(1) Baltic Sea Research Institute, Warnemuende, Germany
(2) GeoForschungszentrum, Potsdam, Germany
(3) University of Greifswald, Germany
Abstract: Sea Level Change in the Baltic Sea: Interrelation of Climatic and Geologic Processes
The development of the Baltic Sea is largely controlled by climatically driven eustatic sea level change and vertical crustal movements during the Holocene. Both factors are reflected in the records of relative sea level change and differ remarkably around the Baltic Sea. The comparison of relative sea level curves with a eustatic curve reveals the contribution of vertical crustal movement to the coastal change process. A coast index c(i) is derived by which a location can be allocated to either a 'crustal uplift/subsidence type' or a 'climate controlled type'. Coastal locations investigated along the Fennoscandian Shield belong to the crustal-uplift type, locations along the southern and southwestern coast belong to the climate controlled type independent of their position on the East-European or the West-European Platform. Data on recent vertical crustal movements show a broad, predominantly subsiding zone between the rising blocks of Scandinavia (glacio-isostatic uplift) and the Carpathians (northward drift of the African Plate), to the west of the Tornquist-Teisseyre Zone additionally influenced by North Atlantic Ridge movements. The analysis of relative sea level changes leads to the assumption that the subsidence of a belt contiguous to the Fennoscandian Shield - interpreted as a collapsing asthenospheric bulge in front of former Pleistocene glaciers - reached a steady state during the Late Litorina Stage. Crustal movement data together with data from modeling of future sea level change can be used for the sustainable development of coastal areas.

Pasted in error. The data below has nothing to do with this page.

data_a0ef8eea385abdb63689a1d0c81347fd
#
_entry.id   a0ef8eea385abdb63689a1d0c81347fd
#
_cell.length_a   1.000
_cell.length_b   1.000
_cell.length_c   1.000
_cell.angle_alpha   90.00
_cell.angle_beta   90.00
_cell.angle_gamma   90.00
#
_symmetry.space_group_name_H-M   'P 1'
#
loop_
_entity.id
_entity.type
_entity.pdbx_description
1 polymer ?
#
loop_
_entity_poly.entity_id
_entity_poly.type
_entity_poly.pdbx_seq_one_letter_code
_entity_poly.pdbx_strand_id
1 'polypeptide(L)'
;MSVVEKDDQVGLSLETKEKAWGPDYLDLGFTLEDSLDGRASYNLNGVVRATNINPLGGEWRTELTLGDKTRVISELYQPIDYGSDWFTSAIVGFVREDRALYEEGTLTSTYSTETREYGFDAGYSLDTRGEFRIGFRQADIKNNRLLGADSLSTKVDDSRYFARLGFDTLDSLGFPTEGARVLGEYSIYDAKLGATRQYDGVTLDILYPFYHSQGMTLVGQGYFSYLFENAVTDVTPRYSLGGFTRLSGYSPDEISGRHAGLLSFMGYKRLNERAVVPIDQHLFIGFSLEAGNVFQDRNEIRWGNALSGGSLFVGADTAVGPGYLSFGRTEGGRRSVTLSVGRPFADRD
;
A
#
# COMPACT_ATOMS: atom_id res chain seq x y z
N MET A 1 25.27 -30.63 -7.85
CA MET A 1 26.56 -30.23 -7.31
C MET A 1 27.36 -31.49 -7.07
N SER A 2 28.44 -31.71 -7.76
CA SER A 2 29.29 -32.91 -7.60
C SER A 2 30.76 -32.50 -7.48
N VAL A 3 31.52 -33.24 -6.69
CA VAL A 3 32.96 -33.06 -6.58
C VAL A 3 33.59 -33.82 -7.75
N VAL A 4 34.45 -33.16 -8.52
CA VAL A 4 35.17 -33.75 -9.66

AAPG Search and Discovery Article #90914©2000 AAPG Annual Convention, New Orleans, Louisiana